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A socio-economic system for affect: dreaming of cooperative relationships and affect in Bermuda, Preston, and Mondragón

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The post-global financial crisis era has presented sharp economic challenges to businesses and communities, accompanied by doubts about democratic processes and distrust of "facts" amid the retrenchment on economic, environmental, and social aspects of citizen's lives. In this context, cooperative organisations—with their emphasis on principles of mutual governance—present models of alternative organisational systems for a post-growth future.
This article examines the cooperative sphere to draw out how "affect" and "relationships" in cooperatives may radically alter the sense of working democratically. It draws on methods of social dreaming and free association to examine cooperative development in three cases at different developmental stages: in Hamilton, Bermuda; Preston, UK; and Mondragón, Basque Country. It examines evidence of the way relationships and affect may emerge in organisational systems that place a focus on participatory democracy as opposed to hierarchical structures. We draw from intensive work in these cases to consider the distinctive background and contextual features that may be present within cooperative development processes. This article concludes that cooperative working can foster developmental relationships and present distinctive expressions of the affective realm over time.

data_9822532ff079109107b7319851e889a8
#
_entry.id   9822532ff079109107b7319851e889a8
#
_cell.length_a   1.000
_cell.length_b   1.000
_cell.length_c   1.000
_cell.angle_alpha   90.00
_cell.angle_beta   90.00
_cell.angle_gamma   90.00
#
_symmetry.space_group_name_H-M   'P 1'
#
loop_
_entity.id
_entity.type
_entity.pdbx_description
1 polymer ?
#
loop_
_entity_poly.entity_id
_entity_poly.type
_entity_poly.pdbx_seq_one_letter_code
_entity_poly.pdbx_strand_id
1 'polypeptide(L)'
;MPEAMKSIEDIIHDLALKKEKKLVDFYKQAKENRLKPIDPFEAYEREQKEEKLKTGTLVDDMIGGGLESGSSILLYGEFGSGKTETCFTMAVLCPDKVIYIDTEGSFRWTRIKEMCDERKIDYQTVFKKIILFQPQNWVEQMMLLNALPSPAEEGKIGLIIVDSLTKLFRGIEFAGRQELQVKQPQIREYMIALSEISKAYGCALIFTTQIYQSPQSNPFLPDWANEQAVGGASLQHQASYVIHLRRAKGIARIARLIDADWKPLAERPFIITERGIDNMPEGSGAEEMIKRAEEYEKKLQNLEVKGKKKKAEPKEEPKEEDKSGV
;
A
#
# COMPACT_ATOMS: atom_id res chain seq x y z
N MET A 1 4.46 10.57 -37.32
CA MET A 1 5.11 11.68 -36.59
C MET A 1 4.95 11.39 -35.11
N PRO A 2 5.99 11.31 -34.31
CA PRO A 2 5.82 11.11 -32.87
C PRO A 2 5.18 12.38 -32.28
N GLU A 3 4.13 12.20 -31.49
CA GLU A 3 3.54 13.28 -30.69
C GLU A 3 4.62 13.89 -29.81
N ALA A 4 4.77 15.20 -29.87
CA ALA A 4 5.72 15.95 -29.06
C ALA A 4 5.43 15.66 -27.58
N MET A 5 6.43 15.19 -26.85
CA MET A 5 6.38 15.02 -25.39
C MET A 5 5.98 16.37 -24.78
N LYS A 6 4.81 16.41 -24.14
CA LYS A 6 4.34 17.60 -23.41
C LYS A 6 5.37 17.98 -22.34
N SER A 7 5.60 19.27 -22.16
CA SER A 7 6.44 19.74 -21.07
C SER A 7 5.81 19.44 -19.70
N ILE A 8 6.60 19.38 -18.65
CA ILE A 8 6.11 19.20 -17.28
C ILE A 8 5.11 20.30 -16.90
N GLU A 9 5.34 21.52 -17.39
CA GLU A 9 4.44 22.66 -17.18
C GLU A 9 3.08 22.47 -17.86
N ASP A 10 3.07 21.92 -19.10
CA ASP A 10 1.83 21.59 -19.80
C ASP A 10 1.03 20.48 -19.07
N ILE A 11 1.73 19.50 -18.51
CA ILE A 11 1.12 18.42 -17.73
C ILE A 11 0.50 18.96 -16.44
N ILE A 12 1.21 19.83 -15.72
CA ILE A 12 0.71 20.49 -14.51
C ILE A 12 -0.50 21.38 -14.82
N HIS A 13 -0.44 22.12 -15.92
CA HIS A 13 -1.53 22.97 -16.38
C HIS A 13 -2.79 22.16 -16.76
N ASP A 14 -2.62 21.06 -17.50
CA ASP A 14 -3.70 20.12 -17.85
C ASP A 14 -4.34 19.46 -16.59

Document Type: Research Article

Publication date: September 1, 2020

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  • Organisational and Social Dynamics is a forum for the publication of theoretical and applied papers that are relevant and accessible to an international readership; and, one where writers from psychoanalytic, group relations, and systems perspectives can address emerging issues in organisations and societies throughout the world.

    It aims to sustain a creative tension between scientific rigour and popular appeal, both developing conversations with the professional and social scientific world and opening up these conversations to practitioners and reflective citizens everywhere. We wish to attract manuscripts from contributors who are aware of their own values, suppositions and assumptions, the influence of counter-transference in their work, whatever form it takes, and the ability to connect the internal world of individuals and groups with societal and global processes.
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